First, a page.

|Sudduth, Kenneth - Ken|
|JANG, GAB-SUE - Yeungnam University|
Submitted to: Journal of Environmental Quality
Publication Type: Peer Reviewed Journal
Publication Acceptance Date: 8/24/2014
Publication Date: 1/8/2015
Publication URL: http://handle.nal.usda.gov/10113/60665
Citation: Sudduth, K.A., Jang, G., Lerch, R.N., Sadler, E.J. 2015. Long-term agroecosystem research in the Central Mississippi River Basin: hyperspectral remote sensing of reservoir water quality. Journal of Environmental Quality. 44:71-83. DOI:10.2134/jeq2014.02.0060.
Interpretive Summary: To assess the effects of existing and new agricultural practices over large watersheds, we need to find more efficient ways to measure water quality parameters such as chlorophyll content, turbidity (cloudiness of the water, caused mainly by sediment), and nutrients such as nitrogen and phosphorus. One method that can collect data quickly over large areas and has been used successfully for estimating water quality is remote sensing. In this study, we evaluated the use of remote sensing to estimate chlorophyll, turbidity, and nutrients in Mark Twain Lake, a large manmade reservoir in northeast Missouri. Using data collected over seven dates, we obtained good relationships between remote sensing data in the visible and near-infrared wavelength ranges and most of the water quality parameters. These findings will help us and other researchers develop ways to more efficiently estimate differences in water quality across large watersheds and within reservoirs.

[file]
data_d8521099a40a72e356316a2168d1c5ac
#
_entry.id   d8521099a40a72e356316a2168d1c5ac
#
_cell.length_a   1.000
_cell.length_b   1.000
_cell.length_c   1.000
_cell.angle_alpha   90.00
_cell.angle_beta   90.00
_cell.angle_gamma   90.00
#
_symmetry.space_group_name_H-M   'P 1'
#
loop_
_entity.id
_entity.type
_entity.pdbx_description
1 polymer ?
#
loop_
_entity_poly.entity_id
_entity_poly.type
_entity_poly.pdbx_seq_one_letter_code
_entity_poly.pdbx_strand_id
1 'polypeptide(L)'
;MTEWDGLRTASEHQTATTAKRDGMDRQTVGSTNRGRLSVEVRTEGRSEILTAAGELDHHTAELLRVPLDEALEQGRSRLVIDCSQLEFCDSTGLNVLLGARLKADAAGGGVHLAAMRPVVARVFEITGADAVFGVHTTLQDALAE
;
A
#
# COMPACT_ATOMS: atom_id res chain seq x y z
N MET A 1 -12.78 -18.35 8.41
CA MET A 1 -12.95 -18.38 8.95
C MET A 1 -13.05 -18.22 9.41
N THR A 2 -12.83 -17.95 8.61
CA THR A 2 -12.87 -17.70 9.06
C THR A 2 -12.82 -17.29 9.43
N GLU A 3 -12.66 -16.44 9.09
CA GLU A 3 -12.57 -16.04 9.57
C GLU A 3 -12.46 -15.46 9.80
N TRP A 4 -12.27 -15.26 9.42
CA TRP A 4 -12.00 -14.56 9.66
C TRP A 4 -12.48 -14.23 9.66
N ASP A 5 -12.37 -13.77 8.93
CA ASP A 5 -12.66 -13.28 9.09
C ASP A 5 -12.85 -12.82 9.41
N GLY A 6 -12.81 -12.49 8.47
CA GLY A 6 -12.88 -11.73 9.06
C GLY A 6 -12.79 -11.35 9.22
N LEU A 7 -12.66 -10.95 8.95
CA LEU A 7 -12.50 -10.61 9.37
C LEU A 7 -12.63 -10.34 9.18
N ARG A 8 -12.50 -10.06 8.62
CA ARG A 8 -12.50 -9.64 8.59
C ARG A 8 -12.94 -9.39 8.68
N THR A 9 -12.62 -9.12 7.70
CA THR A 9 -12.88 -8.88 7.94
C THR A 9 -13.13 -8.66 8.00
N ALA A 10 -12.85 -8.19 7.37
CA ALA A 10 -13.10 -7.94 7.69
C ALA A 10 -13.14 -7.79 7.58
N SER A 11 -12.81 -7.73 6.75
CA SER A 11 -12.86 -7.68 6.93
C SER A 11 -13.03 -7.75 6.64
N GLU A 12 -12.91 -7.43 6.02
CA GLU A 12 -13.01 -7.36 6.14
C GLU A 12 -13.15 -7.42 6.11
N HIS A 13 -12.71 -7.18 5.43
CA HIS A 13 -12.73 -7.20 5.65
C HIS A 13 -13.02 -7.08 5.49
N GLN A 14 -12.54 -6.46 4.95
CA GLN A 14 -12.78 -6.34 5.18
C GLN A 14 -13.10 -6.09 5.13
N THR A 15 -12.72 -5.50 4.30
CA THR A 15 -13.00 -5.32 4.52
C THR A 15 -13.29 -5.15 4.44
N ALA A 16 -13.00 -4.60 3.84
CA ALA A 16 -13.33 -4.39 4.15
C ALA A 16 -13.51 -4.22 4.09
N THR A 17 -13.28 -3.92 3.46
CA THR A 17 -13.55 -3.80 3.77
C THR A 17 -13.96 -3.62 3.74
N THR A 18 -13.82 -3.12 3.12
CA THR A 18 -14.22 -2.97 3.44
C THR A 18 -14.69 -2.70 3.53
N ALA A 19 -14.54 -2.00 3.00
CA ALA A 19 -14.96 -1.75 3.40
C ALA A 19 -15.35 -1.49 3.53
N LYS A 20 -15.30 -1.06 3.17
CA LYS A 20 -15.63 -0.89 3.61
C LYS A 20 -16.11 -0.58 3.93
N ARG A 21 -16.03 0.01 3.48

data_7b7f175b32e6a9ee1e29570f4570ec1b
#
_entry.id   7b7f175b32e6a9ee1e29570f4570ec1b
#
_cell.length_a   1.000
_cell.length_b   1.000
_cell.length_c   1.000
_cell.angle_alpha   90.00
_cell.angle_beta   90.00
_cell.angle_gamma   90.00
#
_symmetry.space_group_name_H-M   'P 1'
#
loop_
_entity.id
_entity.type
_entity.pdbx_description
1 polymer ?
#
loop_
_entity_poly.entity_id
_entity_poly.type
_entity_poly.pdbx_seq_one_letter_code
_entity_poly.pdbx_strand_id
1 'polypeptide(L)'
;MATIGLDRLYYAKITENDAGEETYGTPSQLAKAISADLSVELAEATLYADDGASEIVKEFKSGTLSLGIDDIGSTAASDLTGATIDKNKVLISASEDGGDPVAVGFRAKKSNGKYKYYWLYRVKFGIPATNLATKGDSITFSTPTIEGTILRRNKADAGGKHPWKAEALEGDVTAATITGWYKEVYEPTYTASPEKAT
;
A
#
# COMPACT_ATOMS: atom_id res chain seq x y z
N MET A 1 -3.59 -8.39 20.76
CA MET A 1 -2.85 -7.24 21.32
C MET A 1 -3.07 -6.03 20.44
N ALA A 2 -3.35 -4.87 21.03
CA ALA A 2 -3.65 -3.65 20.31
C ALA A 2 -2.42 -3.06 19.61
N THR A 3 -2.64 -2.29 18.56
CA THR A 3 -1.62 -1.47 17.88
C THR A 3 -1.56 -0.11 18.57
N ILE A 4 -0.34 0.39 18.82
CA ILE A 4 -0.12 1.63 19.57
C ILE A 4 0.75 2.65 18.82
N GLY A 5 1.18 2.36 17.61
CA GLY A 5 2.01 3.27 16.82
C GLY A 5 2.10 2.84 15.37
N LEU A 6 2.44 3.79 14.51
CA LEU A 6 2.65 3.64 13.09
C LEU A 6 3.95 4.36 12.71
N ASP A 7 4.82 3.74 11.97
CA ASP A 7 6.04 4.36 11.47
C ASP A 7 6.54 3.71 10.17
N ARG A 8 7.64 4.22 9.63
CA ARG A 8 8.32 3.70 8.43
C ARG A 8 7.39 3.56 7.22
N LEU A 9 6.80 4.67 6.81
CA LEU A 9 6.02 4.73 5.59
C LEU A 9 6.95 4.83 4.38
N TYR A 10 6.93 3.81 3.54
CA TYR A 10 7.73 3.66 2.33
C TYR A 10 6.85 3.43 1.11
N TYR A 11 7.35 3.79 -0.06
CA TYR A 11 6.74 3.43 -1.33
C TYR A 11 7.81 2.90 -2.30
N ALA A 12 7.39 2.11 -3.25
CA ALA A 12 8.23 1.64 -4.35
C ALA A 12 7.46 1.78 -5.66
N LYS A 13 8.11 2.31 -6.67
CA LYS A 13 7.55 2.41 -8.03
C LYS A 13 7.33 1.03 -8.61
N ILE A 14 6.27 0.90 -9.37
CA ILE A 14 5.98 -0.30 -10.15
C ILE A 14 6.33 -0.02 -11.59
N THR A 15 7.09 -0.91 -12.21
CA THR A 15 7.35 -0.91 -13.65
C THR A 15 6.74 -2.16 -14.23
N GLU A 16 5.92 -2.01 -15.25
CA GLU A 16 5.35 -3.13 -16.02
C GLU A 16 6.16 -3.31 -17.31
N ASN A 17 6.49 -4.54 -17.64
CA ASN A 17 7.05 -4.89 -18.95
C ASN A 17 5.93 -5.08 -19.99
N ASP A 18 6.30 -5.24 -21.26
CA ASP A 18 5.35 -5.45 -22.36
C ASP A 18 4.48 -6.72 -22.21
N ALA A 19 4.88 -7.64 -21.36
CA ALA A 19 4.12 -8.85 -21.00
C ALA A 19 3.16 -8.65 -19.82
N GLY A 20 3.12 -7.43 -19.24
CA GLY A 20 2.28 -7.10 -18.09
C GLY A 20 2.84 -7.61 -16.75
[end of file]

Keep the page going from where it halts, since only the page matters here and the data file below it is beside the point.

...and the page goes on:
Technical Abstract: In-situ methods for estimating water quality parameters would facilitate efforts in spatial and temporal monitoring, and optical reflectance sensing has shown potential in this regard, particularly for chlorophyll, suspended sediment and turbidity. The objective of this research was to develop and evaluate relationships between hyperspectral remote sensing and lake water quality parameters – chlorophyll, turbidity, and nitrogen and phosphorus species. Proximal hyperspectral water reflectance data was obtained on seven sampling dates for multiple arms of Mark Twain Lake, a large man-made reservoir in northeast Missouri. Aerial hyperspectral data were also obtained on one date. Water samples were collected and analyzed in the laboratory for chlorophyll, nutrients, and turbidity. Previously reported reflectance indices and full-spectrum (i.e., partial least squares regression) methods were used to develop relationships between spectral and water quality data. With the exception of dissolved ammonia, all measured water quality parameters were strongly related (R2= 0.7) to proximal reflectance across all measurement dates. Aerial hyperspectral sensing was only slightly less accurate than proximal sensing for the one measurement date where both were obtained. Although full-spectrum calibrations were more accurate for chlorophyll and turbidity than results from previously reported models, those models performed better for an independent test set. Because extrapolation of estimation models to dates other than those used to calibrate the model greatly increased estimation error for some parameters, collection of calibration samples at each sensing date would be required for the most accurate remote sensing estimates of water quality.